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Numerical study of two-phase turbulent flow in hydraulic jumps

Title:

Numerical study of two-phase turbulent flow in hydraulic jumps

ahmadpanah, Seyedpouyan (2017) Numerical study of two-phase turbulent flow in hydraulic jumps. Masters thesis, Concordia University.

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Abstract

Hydraulic jump is a rapidly varied flow phenomenon that the flow changes suddenly from supercritical to subcritical. Hydraulic jumps are frequently observed to exist in natural river channels, streams, coastal water, and man-made water conveyance systems. Because of a sudden transition of flow regime, hydraulic jumps result in complex flow structures, strong turbulence, and air entrainment. Accordingly, they are two-phase flow, with air being the gas phase and water being the liquid phase. Consequences of the occurrence of hydraulic jumps include: unwanted fluctuations in the water surface with unstable waves and rollers, undesirable erosion of channel sidewalls and channel bottom, and reduced efficiency for water conveyance systems. Thus, it is important to study various aspects of the phenomenon.
So far, knowledge of the phenomenon is incomplete. The main objective of this research is to improve our understanding of the complex flow structures and distributions of air entrainment in a hydraulic jump. Previously, both experimental and computational studies of the phenomenon have typically suffered a scale problem. The dimensions of the setup being used were unrealistically too small.
In this research, we took the computational fluid dynamics (CFD) approach, and simulated hydraulic jumps at relatively large and practical dimensions. This would help reduce artificial scale effects on the results. On the basis of Reynolds averaged continuity and momentum equations, CFD simulations of hydraulic jumps were performed for four different cases in terms of the approach flow Froude number Fr1, ranging from 3.1 to 5.1. The Reynolds number is high (between 577662 and 950347), which ensures turbulent flow conditions. The CFD model channel is discretized into 2,131,200 cells. The mesh has nearly uniform structures, with fine spatial resolutions of 2.5 mm. The volume of fluid method provides tracking of the free surface. The standard k-ε turbulence model provides turbulence closure.
For each of the simulation cases, we carried out analyses of time-averaged air volume fraction, time-averaged velocity, time- and depth-averaged (or double averaged) air volume fraction at a series of locations along the length of the model channel (Note that the terms air volume fraction and void fraction are used interchangeably in this thesis). We compared the CFD predictions of air volume fraction with available laboratory measurements. It is important to note that these measurements were made from laboratory experiments that corresponded to essentially the same values of Fr as this CFD study, but used a channel of smaller dimensions, in comparison to the CFD model channel. The CFD results of time-averaged air volume fraction are reasonable, when compared to the experimental data, except for the simulation case with Fr1 = 3.8. For all the four simulation cases, the predicted variations in air volume fraction show a trend in consistency with the experimental results. For the three simulation cases (with Fr1 = 3.1, 3.8 and 4.4), the time-averaged air volume fraction in the hydraulic jumps is larger at higher Reynolds number. However, for the simulation case with Fr1 = 5.1, it is smaller at higher Reynolds number. This implies that the amount of air being entrained into a hydraulic jump depends on not only Fr1 but also the depth of the approach flow. In future studies of the hydraulic jump phenomenon, one should consider using approach flow of realistically large dimensions at various values of Fr1, for realistic predictions of air entrainment in hydraulic jump rollers.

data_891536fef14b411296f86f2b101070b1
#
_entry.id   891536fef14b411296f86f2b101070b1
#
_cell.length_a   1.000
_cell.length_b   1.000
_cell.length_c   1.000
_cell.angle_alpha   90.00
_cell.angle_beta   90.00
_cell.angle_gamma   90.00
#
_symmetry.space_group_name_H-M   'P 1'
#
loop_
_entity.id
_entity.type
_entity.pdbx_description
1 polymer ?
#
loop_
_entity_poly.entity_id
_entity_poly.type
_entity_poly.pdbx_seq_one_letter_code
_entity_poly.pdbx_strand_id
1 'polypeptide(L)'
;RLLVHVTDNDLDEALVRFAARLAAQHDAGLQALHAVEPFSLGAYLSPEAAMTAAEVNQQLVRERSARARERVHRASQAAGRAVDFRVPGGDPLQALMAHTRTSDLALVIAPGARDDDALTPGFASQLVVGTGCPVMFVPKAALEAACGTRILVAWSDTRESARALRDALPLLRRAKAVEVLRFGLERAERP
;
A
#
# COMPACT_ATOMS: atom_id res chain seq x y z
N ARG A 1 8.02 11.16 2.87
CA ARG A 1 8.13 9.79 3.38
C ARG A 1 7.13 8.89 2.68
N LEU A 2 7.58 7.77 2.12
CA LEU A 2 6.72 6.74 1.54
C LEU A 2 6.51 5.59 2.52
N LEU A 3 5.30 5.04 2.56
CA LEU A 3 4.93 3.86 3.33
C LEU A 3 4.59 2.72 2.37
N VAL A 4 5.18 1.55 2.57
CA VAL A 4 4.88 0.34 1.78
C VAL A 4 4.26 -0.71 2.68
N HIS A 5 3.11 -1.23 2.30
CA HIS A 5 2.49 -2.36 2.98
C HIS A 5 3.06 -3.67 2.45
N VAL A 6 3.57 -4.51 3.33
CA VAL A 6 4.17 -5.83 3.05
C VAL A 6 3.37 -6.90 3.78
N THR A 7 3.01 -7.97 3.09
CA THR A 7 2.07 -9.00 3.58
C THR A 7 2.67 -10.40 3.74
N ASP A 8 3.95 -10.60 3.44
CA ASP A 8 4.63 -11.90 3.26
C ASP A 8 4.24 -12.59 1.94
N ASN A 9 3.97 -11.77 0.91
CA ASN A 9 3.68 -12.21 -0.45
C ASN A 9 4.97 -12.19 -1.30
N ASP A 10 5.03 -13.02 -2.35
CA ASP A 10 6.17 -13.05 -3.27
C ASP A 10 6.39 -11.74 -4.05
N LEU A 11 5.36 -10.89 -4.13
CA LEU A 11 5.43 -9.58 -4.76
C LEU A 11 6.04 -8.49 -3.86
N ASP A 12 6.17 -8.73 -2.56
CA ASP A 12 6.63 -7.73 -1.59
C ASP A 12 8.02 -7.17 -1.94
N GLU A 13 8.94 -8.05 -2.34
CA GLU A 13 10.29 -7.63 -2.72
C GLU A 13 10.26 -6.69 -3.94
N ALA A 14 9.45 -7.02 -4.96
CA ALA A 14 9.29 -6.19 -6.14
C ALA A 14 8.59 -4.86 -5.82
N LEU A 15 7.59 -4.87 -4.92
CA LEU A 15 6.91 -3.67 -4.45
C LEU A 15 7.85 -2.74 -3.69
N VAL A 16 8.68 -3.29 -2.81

Divisions:Concordia University > Gina Cody School of Engineering and Computer Science > Building, Civil and Environmental Engineering
Item Type:Thesis (Masters)
Authors:ahmadpanah, Seyedpouyan
Institution:Concordia University
Degree Name:M.A. Sc.
Program:Civil Engineering
Date:6 April 2017
Thesis Supervisor(s):Li, samuel
ID Code:982391
Deposited By: SEYED POUYAN AHMADPANAH
Deposited On:07 Jun 2017 18:06
Last Modified:01 Apr 2019 00:00
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